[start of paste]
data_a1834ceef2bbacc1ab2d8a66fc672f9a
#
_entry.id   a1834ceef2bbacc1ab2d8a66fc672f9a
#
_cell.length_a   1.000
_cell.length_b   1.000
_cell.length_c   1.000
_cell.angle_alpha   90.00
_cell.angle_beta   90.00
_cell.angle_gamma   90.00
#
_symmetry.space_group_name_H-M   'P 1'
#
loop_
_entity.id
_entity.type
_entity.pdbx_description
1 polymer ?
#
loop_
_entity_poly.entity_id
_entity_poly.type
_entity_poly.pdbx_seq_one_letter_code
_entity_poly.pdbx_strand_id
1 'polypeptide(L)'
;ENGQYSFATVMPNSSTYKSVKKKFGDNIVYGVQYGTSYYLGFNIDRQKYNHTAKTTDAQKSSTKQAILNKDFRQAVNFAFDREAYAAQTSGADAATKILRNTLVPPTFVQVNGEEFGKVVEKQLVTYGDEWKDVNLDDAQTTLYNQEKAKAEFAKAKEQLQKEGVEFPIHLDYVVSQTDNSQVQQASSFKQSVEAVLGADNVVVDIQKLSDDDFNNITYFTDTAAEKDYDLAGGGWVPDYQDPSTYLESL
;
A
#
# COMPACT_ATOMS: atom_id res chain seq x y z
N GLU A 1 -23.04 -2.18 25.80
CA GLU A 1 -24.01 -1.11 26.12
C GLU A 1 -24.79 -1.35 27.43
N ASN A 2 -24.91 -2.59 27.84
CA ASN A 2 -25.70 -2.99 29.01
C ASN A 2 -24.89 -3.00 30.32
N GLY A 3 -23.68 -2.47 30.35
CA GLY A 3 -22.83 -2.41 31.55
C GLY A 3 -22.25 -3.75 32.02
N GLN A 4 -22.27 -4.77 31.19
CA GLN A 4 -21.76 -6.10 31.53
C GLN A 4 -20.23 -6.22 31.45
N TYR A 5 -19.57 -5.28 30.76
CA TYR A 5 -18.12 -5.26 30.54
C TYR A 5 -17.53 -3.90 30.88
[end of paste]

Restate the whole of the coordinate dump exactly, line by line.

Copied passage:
data_a1834ceef2bbacc1ab2d8a66fc672f9a
#
_entry.id   a1834ceef2bbacc1ab2d8a66fc672f9a
#
_cell.length_a   1.000
_cell.length_b   1.000
_cell.length_c   1.000
_cell.angle_alpha   90.00
_cell.angle_beta   90.00
_cell.angle_gamma   90.00
#
_symmetry.space_group_name_H-M   'P 1'
#
loop_
_entity.id
_entity.type
_entity.pdbx_description
1 polymer ?
#
loop_
_entity_poly.entity_id
_entity_poly.type
_entity_poly.pdbx_seq_one_letter_code
_entity_poly.pdbx_strand_id
1 'polypeptide(L)'
;ENGQYSFATVMPNSSTYKSVKKKFGDNIVYGVQYGTSYYLGFNIDRQKYNHTAKTTDAQKSSTKQAILNKDFRQAVNFAFDREAYAAQTSGADAATKILRNTLVPPTFVQVNGEEFGKVVEKQLVTYGDEWKDVNLDDAQTTLYNQEKAKAEFAKAKEQLQKEGVEFPIHLDYVVSQTDNSQVQQASSFKQSVEAVLGADNVVVDIQKLSDDDFNNITYFTDTAAEKDYDLAGGGWVPDYQDPSTYLESL
;
A
#
# COMPACT_ATOMS: atom_id res chain seq x y z
N GLU A 1 -23.04 -2.18 25.80
CA GLU A 1 -24.01 -1.11 26.12
C GLU A 1 -24.79 -1.35 27.43
N ASN A 2 -24.91 -2.59 27.84
CA ASN A 2 -25.70 -2.99 29.01
C ASN A 2 -24.89 -3.00 30.32
N GLY A 3 -23.68 -2.47 30.35
CA GLY A 3 -22.83 -2.41 31.55
C GLY A 3 -22.25 -3.75 32.02
N GLN A 4 -22.27 -4.77 31.19
CA GLN A 4 -21.76 -6.10 31.53
C GLN A 4 -20.23 -6.22 31.45
N TYR A 5 -19.57 -5.28 30.76
CA TYR A 5 -18.12 -5.26 30.54
C TYR A 5 -17.53 -3.90 30.88